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Jennifer Donahue

Jennifer Donahue

Posted: January 15, 2008 11:29 PM

Real Race Issues Don't Get Addressed In Primetime


Tonight's NBC candidates debate was like being in two places at once. First, a third of the debate was spent with three seasoned journalists chasing days old stories about Clinton and Obama campaign supporters comments about racial politics. As often seems to be the case, the two white male journalists asked their questions, and the female journalist read questions submitted over the internet (too general an observation-- sometimes the female gets to take audience questions.)

The kicker was when Brian Williams asked Senator Obama about inaccurate emails on the internet claiming he is a muslim, and Senator Obama's emabarrased laugh as he clarified that he is a Christian. Then to the sponors before a straight -faced second segment on the economy and the war in Iraq.

What is going on here? A muffled voice in the audience called out "this is race baiting," several times before stopping or being stopped.

In the final hour of the debate an amazing thing happened. In response to a question about the dropout rate of African American students, Senator Obama talked openly about race. He talked about the high dropout rate of African American and Latino children, and the imprtance of early childhood education. He said there is a need to spend billions of dollars on childhood education, saying every dollar spent on this produces a ten dollar return. Obama talked about the need for after school and summer school programs because minority youth don't have that kind of supervision. "I was raised by a single mom and grandparents," said Obama. "African American fathers all too often are absent from the home," Obama continued, speaking "as someone who was raised without a father."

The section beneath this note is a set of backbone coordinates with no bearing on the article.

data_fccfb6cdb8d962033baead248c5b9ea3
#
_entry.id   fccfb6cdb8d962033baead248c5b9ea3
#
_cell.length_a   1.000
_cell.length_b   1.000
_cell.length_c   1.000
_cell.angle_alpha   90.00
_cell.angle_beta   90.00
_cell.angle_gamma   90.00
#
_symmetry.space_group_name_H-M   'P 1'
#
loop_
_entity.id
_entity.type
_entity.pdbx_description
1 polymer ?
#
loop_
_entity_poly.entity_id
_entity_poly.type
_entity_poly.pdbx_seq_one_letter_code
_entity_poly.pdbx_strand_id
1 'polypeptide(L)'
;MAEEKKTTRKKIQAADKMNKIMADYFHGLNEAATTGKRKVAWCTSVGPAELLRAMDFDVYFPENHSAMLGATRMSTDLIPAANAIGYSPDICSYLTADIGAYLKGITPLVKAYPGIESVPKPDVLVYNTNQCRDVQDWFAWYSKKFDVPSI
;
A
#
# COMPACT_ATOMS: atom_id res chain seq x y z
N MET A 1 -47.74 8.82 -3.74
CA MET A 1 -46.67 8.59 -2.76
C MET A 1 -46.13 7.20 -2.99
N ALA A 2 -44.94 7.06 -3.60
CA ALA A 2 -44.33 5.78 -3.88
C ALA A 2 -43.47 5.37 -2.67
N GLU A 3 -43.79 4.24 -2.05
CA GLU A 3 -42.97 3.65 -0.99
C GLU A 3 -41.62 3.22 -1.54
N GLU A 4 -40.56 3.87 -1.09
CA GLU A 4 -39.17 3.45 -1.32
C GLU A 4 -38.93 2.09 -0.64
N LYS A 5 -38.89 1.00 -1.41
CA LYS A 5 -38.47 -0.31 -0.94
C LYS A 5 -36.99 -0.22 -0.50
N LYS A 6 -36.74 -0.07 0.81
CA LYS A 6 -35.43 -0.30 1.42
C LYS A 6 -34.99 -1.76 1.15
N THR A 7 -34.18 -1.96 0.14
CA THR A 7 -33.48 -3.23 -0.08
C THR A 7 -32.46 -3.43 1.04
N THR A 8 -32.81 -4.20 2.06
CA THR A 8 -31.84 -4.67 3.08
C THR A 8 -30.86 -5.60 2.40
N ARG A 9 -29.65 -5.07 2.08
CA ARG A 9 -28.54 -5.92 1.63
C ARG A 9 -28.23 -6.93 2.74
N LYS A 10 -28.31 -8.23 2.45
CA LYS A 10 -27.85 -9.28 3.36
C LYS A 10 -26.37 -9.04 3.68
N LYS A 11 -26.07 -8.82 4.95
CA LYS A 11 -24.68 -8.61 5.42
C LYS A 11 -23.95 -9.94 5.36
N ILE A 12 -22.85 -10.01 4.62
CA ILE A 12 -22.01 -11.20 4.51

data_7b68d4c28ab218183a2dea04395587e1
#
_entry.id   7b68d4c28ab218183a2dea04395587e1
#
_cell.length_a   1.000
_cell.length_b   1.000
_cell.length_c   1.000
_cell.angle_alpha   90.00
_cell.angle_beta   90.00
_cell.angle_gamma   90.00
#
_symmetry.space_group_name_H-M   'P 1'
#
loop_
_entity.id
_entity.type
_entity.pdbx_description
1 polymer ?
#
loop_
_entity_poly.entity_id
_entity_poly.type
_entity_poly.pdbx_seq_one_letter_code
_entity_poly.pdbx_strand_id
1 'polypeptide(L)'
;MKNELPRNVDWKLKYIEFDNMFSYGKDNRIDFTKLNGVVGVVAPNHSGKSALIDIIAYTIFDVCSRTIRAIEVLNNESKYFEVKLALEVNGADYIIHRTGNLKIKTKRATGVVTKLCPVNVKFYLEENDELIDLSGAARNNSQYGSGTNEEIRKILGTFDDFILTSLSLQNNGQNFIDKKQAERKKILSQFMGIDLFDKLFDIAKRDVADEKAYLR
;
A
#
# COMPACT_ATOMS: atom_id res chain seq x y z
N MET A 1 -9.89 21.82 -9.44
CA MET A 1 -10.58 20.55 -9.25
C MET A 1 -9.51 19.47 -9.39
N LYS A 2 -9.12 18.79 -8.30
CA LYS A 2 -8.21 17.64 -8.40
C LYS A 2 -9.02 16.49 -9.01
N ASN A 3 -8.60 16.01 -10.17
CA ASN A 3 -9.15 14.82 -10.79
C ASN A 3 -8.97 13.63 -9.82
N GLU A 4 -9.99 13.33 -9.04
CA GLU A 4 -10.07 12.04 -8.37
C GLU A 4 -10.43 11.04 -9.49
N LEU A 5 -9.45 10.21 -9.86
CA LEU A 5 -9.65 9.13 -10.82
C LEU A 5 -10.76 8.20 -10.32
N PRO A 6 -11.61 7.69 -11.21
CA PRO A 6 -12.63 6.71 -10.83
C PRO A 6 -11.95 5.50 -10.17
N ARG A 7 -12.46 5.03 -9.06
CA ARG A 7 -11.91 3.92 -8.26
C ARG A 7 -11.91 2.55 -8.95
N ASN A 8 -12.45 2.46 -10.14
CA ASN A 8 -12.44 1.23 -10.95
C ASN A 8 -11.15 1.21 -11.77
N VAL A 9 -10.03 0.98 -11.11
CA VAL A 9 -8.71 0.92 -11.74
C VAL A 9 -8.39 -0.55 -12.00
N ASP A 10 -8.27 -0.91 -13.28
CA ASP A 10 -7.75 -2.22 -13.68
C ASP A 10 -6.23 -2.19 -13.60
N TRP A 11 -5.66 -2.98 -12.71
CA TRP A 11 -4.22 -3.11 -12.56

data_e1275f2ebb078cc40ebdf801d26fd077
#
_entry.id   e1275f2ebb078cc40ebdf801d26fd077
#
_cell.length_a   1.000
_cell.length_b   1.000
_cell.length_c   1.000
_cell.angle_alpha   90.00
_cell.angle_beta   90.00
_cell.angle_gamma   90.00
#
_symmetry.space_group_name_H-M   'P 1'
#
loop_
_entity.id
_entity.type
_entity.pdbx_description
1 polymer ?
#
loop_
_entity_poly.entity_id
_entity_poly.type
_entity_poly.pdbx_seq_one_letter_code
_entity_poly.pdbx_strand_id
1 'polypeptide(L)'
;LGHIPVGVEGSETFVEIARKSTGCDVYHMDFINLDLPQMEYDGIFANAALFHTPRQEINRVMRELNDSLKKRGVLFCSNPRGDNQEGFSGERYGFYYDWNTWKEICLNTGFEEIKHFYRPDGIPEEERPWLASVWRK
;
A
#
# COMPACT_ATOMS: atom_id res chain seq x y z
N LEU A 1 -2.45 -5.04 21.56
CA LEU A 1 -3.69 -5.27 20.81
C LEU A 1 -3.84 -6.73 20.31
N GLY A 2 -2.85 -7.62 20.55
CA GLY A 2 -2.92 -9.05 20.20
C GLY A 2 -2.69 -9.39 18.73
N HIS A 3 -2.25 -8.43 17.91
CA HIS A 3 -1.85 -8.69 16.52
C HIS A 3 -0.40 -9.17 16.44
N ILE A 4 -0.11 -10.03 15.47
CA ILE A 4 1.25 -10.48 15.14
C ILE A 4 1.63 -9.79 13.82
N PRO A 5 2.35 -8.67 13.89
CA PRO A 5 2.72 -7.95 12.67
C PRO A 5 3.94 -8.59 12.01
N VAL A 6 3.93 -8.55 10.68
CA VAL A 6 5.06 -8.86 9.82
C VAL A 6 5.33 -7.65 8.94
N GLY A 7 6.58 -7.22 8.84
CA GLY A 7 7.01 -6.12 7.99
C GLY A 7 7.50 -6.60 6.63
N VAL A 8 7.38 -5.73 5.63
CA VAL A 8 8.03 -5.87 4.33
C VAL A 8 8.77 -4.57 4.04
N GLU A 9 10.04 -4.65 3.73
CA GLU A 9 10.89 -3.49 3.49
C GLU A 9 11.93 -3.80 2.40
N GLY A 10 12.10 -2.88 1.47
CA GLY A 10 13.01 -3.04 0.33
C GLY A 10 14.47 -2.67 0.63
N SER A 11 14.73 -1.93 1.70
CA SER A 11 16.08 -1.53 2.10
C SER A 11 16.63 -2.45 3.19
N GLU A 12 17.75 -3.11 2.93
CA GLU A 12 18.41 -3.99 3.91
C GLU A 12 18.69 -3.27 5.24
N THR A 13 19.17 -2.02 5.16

As Tim Russert began to ask the next question, Senator Clinton jumped in. "This is a black brown debate and we really haven't gotten to those issues. I commend Barack for taking on the full range." She went on to talk about her work on these issues with a debate sponsor, and Edwards was then asked by the moderators to respond as well.

Russert went on to his question about homicides and gun control, the final question before the last break and final minutes remaining.

The candidates had to push the moderators to stop asking about the politics of race and force a discussion on actual challenges faced by minorities. That single question and answer was brief and not followed up on despite all three candidates obvious desire to take the discussion further.

Imagine if the moderators had taken this train of thought further and ad-libbed some questions about what it is like for minorities growing up in America and how to create a sense of the equal opportunity outlined in our Constitution. Imagine if they had discussed the challenges faced by single mothers of all races, or of working mothers trying to balance work and childcare needs. These issues would have been natural follow-ups but they were not asked. Instead, the issues of race and gender were put back in their box with no new ground broken. And tomorrow, the headlines will be not about the issues related to race and gender inequities that effect all Americans. They press will continue to press forward the superficial issues of the campaign tactics related to the politics of race and gender instead.

What a lost opportunity.